Backpacks are getting bigger and heavier and not in proportion to the size of children. You can recognize when a child’s backpack is too heavy if he or she has to lean their head forward while carrying it in order to sustain balance. For every 2.54 centimetres (one inch) of forward head position compared to the neutral position, the weight of the head increases by 10 pounds/4.5 kilograms on the spine (Kapandji). This forward head position has been linked to many health problems, including decreased lung capacity, altered blood pressure, pain, headaches and digestive issues.
A 2010 study from the University of California, San Diego, concludes that backpack loads are accountable for a substantial amount of back pain in children. The same study says that a full third of children aged 11 to 14 report back pain. Other studies also indicate that a backpack should be no more than 10 percent of your child’s entire body weight. For children under 10 years of age, the backpack’s weight should be closer to five percent of your child’s body weight. Even though these researchers have come to these conclusions, do you really think that a child can handle 10 percent of their body weight? For example, according to this study, it would be sufficient for a ten-year-old weighing 100 pounds to carry the equivalent of a 10-pound sack of potatoes on his or her back. Despite the findings in this study, can we logically assume that this individual will develop a poor posture pattern over time?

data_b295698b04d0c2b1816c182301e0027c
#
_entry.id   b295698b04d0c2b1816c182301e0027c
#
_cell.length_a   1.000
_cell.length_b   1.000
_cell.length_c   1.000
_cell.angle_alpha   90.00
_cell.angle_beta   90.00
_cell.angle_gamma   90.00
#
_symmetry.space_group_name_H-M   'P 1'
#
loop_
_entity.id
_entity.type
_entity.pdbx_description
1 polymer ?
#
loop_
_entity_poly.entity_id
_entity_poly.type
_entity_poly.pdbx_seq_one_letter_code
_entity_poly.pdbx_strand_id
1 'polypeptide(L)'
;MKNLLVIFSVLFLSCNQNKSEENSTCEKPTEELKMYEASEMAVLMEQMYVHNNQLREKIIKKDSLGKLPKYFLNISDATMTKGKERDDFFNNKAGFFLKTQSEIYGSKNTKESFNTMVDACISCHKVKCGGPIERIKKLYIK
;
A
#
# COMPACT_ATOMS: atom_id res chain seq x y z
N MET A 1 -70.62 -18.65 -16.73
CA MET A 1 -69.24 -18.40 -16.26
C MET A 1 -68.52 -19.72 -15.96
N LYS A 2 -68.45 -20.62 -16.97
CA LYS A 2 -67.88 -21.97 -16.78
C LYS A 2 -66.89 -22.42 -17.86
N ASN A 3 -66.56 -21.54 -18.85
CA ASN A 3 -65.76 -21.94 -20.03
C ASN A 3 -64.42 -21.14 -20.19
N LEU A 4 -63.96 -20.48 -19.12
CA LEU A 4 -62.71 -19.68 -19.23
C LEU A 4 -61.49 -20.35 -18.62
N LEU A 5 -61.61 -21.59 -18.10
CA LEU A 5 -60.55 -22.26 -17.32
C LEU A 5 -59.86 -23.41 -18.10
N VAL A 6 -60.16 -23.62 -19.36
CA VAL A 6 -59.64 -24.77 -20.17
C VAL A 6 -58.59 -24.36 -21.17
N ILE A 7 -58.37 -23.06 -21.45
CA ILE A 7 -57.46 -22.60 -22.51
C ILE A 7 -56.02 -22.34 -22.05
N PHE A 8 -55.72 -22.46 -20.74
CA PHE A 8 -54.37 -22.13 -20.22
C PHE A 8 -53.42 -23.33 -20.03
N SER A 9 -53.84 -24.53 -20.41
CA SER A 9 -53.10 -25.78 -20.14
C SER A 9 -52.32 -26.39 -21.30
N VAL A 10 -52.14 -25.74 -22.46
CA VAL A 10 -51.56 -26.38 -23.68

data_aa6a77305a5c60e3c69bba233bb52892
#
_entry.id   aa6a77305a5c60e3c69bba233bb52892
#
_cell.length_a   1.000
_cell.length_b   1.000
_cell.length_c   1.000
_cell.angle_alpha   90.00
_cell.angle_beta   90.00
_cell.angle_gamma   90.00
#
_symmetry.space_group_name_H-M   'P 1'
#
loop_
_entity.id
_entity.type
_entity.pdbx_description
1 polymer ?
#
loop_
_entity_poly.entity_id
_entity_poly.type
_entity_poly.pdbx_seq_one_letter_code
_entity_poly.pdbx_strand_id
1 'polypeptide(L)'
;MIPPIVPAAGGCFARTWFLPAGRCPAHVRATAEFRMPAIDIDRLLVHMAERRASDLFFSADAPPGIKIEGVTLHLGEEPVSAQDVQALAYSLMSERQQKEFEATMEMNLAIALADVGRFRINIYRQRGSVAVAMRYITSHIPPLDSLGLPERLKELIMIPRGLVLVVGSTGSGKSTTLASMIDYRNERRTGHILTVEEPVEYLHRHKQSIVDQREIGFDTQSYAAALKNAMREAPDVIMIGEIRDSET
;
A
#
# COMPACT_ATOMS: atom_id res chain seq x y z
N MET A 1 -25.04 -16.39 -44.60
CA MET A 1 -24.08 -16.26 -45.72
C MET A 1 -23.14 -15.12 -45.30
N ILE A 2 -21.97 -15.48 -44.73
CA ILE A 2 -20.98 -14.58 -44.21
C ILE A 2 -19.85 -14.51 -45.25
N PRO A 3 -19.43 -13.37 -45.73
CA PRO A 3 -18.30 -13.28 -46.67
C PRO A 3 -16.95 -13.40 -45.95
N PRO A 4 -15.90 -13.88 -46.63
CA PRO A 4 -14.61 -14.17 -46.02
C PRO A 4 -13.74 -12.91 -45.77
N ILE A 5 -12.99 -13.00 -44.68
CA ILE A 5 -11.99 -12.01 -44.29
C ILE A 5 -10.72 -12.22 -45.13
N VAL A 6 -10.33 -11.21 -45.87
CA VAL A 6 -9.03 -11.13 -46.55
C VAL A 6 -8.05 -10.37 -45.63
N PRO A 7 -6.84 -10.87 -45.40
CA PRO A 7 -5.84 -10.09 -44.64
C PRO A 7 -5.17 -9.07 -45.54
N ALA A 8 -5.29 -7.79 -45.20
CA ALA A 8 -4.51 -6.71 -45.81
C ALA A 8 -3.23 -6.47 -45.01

– Lawrence Woods